The Pardo Palace

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The Pardo Palace The Pardo Palace is one of the residence of the Spanish Royal Family. It’s main use now is the use to host other country’s Royal Members whenever they’re visiting Spain. We can find it in the Royal Place of ‘’El Pardo’’, which belongs to Madrid’s area. It was built in the sixteenth century from a primitive building of the fifteenth century designed by Luis de Vega, the architect. Its current aspect corresponds to the reforms and extensions undertaken in the eighteenth century, at the request of King Carlos third, in which the architect Francesco Sabatini participated. A part of its architecture values, the palace highlights its interior decoration, representative of different times and styles. …show more content…

Sabatini built, to the east, a new building identical to the old palace and coalesced both through a pavilion that would house the lobby on the ground floor and the antechambers and dining room of the King on the first floor. The central courtyard of the new building was named "Patio de los Borbones", in opposition to the "Patio de los Austrias" of the old palace. To unify the whole, the red brick facade of the Habsburgs era was plastered and painted cream. The Pardo then acquired an appearance more similar to that of a French articulated through pavilions and with roofs in a Mansard style. Although Carlos Fourth hardly used the palace, he was responsible for entrusting Juan de Villanueva with the restoration, from 1806 to 1809, of the Royal Chapel and the House of Crafts, damaged by a fire. Ferdinand VII refurbished the palace, in this case with furniture and clear empire inspiration. He was the last monarch who habituated him regularly and he also owes the systematization of the garden and the construction of the small bridge that connects the royal apartments around the Patio de los Austrias with the …show more content…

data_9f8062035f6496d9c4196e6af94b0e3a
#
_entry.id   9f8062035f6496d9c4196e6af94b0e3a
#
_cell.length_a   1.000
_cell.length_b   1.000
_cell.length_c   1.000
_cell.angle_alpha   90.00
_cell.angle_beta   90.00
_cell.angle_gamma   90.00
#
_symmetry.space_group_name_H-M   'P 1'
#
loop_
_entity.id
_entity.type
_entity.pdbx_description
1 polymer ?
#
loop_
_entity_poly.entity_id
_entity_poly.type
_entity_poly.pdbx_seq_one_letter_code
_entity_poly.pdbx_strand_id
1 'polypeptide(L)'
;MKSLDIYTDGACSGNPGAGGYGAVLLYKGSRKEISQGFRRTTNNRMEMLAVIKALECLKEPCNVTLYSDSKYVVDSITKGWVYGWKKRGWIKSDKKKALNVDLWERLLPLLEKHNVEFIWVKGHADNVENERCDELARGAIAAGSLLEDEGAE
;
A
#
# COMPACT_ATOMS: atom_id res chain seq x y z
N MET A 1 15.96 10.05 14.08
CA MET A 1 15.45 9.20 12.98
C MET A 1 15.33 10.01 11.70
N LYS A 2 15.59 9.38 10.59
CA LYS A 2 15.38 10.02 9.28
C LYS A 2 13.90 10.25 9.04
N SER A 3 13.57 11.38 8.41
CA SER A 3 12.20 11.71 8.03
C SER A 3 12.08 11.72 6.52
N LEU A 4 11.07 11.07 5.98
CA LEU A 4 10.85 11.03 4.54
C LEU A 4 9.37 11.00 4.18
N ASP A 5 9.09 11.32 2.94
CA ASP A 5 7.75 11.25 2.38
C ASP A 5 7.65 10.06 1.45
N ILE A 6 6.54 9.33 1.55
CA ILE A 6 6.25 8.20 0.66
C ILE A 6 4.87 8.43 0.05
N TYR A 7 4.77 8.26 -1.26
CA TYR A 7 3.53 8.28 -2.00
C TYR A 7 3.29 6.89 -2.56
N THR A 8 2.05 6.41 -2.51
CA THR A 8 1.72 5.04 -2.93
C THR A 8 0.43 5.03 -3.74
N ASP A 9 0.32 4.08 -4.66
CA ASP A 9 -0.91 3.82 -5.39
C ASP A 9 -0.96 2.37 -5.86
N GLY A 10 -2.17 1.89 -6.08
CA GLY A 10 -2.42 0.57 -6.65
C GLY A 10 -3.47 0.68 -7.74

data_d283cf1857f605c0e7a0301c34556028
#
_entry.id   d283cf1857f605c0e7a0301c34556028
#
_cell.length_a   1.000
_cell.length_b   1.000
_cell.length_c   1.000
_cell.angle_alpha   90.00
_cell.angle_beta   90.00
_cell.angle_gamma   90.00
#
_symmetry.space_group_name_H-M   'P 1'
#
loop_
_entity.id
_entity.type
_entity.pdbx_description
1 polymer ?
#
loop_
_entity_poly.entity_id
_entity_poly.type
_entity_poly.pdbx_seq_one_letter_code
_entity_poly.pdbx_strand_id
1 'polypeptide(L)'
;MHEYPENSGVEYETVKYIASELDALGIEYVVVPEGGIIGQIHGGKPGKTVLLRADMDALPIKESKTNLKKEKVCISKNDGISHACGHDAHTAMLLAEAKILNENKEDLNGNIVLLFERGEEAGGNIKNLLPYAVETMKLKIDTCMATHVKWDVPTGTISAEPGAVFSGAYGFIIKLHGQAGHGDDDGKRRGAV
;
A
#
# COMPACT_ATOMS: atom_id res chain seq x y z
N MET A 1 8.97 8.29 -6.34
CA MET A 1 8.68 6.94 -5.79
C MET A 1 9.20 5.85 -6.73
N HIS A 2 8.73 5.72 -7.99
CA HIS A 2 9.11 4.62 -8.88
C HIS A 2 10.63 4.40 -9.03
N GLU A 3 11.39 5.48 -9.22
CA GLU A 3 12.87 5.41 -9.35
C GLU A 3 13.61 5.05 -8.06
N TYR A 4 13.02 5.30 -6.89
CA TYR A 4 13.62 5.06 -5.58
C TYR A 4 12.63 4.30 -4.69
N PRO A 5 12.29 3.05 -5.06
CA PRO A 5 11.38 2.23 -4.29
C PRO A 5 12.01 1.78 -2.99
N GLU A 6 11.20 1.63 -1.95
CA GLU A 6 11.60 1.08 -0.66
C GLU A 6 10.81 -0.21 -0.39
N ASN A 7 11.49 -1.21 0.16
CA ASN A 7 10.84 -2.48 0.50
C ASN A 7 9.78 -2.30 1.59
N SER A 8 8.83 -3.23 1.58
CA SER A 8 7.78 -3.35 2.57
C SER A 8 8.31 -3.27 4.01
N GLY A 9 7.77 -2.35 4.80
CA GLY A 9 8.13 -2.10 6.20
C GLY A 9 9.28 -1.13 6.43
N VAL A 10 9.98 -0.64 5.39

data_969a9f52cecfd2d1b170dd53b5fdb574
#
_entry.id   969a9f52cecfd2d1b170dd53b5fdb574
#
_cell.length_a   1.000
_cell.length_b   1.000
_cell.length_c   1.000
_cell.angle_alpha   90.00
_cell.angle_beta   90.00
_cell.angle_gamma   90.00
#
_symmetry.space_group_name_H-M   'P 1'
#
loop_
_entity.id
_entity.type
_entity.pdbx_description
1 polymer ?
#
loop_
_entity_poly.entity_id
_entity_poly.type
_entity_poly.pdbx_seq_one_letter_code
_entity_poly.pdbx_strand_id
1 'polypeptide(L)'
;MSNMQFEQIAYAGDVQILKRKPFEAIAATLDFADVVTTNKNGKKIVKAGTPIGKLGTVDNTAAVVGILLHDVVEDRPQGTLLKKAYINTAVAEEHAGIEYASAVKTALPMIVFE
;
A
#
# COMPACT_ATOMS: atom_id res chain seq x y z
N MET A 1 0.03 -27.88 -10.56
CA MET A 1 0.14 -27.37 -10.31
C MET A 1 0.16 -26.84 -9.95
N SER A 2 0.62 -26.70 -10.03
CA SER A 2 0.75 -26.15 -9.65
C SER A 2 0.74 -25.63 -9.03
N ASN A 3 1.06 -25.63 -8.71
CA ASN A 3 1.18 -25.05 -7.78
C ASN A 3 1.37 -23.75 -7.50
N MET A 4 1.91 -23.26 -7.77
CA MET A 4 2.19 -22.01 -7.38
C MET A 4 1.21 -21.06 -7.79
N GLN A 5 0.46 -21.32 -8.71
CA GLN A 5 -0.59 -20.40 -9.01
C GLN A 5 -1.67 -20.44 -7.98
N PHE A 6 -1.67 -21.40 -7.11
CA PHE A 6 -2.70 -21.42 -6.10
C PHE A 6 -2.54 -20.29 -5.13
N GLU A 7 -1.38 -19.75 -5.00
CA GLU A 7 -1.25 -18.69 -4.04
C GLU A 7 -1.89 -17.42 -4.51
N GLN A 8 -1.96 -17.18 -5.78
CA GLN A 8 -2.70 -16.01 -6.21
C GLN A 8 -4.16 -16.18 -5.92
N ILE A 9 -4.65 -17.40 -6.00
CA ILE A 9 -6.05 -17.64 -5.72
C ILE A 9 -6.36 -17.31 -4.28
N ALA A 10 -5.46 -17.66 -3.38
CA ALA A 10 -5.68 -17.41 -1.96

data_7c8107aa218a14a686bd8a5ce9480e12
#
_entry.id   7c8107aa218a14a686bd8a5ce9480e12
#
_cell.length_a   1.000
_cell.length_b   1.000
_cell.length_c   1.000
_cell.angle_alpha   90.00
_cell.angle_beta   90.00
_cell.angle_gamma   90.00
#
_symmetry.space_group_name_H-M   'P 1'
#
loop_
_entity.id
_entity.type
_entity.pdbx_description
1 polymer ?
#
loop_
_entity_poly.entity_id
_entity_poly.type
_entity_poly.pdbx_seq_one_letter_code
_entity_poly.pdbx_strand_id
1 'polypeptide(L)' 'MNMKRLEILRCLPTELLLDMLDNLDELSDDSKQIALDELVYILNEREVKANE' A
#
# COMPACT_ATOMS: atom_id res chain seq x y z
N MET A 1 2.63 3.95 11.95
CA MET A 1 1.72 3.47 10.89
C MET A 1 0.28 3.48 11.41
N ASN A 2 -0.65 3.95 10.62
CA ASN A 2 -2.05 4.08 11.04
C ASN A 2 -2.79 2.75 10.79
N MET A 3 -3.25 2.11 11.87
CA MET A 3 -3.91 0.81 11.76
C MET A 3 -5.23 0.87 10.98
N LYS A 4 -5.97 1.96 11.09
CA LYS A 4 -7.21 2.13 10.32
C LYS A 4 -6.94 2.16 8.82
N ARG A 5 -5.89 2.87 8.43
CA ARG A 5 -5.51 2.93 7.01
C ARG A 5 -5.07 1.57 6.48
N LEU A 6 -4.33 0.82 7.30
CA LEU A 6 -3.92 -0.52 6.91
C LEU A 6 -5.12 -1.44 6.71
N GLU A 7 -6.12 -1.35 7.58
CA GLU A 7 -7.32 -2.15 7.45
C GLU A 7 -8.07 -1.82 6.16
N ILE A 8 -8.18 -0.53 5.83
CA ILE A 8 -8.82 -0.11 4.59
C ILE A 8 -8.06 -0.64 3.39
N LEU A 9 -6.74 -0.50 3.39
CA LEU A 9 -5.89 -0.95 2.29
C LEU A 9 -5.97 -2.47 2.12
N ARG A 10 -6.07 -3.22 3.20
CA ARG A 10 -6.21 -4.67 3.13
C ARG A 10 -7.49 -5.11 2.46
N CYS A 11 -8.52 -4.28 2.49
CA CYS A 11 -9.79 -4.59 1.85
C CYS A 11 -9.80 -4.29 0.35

Also, the lunchroom of Carlos Third became his personal office. In the famous reforms he made, we can highlight the introduction of the Mora Army as his personal guard. Life in the palace was very complicated, people think living in a palace is a luxury and a place where you can just avoid everyday problems. However, this is not true at all, my grandfather had a very hard childhood in the palace, with constant guards, armed, walking around the place and no time to see his family in privacy. Related with the architecture, the place was very cold and every single object of furniture had a massive value, so my grandfather and granduncles had to be very careful walking around the place. Their rooms were massive, they were very uncomfortable and It took nearly 5 minutes to walk from their rooms to the nearest kitchen. Also, there were no elevators, which made walking upstairs a pain. However, despite all the inconvenient of living in a palace, they are proud of being part of history and all what that

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